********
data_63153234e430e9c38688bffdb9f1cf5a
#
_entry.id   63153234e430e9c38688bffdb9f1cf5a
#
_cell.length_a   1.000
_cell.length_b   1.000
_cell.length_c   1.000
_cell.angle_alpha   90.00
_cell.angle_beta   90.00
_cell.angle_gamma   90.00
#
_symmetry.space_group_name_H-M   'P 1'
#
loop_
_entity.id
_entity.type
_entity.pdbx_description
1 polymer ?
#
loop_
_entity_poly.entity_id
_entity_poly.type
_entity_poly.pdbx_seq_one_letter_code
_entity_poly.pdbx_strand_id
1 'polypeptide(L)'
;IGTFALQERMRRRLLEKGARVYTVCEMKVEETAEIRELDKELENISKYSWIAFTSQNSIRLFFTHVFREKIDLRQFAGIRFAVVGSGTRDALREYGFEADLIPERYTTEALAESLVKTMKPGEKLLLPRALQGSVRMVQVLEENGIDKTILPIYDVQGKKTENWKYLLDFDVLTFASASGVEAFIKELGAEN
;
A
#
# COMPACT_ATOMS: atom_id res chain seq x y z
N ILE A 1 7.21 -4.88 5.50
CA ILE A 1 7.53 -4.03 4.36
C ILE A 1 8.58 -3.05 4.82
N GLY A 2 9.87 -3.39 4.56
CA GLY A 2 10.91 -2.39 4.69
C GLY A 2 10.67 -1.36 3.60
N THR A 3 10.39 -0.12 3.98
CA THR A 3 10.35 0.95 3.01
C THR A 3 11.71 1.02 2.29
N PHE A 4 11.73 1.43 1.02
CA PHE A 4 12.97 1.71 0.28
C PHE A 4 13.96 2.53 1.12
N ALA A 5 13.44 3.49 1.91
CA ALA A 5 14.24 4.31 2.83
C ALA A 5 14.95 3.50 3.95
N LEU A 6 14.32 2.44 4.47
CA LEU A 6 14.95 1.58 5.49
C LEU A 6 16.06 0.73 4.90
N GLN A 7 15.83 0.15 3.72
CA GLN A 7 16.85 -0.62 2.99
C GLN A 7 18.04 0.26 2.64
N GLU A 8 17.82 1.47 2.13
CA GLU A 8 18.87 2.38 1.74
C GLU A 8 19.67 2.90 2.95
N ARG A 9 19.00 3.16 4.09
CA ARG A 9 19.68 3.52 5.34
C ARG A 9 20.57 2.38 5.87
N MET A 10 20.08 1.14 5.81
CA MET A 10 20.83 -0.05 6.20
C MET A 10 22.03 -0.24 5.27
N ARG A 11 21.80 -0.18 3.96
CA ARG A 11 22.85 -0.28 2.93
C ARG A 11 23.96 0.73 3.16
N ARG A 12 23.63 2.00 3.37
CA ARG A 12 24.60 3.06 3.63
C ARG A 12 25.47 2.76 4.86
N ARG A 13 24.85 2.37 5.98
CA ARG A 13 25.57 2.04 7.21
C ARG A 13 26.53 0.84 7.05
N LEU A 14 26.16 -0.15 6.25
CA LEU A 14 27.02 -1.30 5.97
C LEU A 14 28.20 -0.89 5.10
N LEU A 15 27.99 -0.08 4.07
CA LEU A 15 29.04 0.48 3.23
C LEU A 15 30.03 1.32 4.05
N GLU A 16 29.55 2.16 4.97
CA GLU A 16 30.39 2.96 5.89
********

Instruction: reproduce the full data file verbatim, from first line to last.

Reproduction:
data_63153234e430e9c38688bffdb9f1cf5a
#
_entry.id   63153234e430e9c38688bffdb9f1cf5a
#
_cell.length_a   1.000
_cell.length_b   1.000
_cell.length_c   1.000
_cell.angle_alpha   90.00
_cell.angle_beta   90.00
_cell.angle_gamma   90.00
#
_symmetry.space_group_name_H-M   'P 1'
#
loop_
_entity.id
_entity.type
_entity.pdbx_description
1 polymer ?
#
loop_
_entity_poly.entity_id
_entity_poly.type
_entity_poly.pdbx_seq_one_letter_code
_entity_poly.pdbx_strand_id
1 'polypeptide(L)'
;IGTFALQERMRRRLLEKGARVYTVCEMKVEETAEIRELDKELENISKYSWIAFTSQNSIRLFFTHVFREKIDLRQFAGIRFAVVGSGTRDALREYGFEADLIPERYTTEALAESLVKTMKPGEKLLLPRALQGSVRMVQVLEENGIDKTILPIYDVQGKKTENWKYLLDFDVLTFASASGVEAFIKELGAEN
;
A
#
# COMPACT_ATOMS: atom_id res chain seq x y z
N ILE A 1 7.21 -4.88 5.50
CA ILE A 1 7.53 -4.03 4.36
C ILE A 1 8.58 -3.05 4.82
N GLY A 2 9.87 -3.39 4.56
CA GLY A 2 10.91 -2.39 4.69
C GLY A 2 10.67 -1.36 3.60
N THR A 3 10.39 -0.12 3.98
CA THR A 3 10.35 0.95 3.01
C THR A 3 11.71 1.02 2.29
N PHE A 4 11.73 1.43 1.02
CA PHE A 4 12.97 1.71 0.28
C PHE A 4 13.96 2.53 1.12
N ALA A 5 13.44 3.49 1.91
CA ALA A 5 14.24 4.31 2.83
C ALA A 5 14.95 3.50 3.95
N LEU A 6 14.32 2.44 4.47
CA LEU A 6 14.95 1.58 5.49
C LEU A 6 16.06 0.73 4.90
N GLN A 7 15.83 0.15 3.72
CA GLN A 7 16.85 -0.62 2.99
C GLN A 7 18.04 0.26 2.64
N GLU A 8 17.82 1.47 2.13
CA GLU A 8 18.87 2.38 1.74
C GLU A 8 19.67 2.90 2.95
N ARG A 9 19.00 3.16 4.09
CA ARG A 9 19.68 3.52 5.34
C ARG A 9 20.57 2.38 5.87
N MET A 10 20.08 1.14 5.81
CA MET A 10 20.83 -0.05 6.20
C MET A 10 22.03 -0.24 5.27
N ARG A 11 21.80 -0.18 3.96
CA ARG A 11 22.85 -0.28 2.93
C ARG A 11 23.96 0.73 3.16
N ARG A 12 23.63 2.00 3.37
CA ARG A 12 24.60 3.06 3.63
C ARG A 12 25.47 2.76 4.86
N ARG A 13 24.85 2.37 5.98
CA ARG A 13 25.57 2.04 7.21
C ARG A 13 26.53 0.84 7.05
N LEU A 14 26.16 -0.15 6.25
CA LEU A 14 27.02 -1.30 5.97
C LEU A 14 28.20 -0.89 5.10
N LEU A 15 27.99 -0.08 4.07
CA LEU A 15 29.04 0.48 3.23
C LEU A 15 30.03 1.32 4.05
N GLU A 16 29.55 2.16 4.97
CA GLU A 16 30.39 2.96 5.89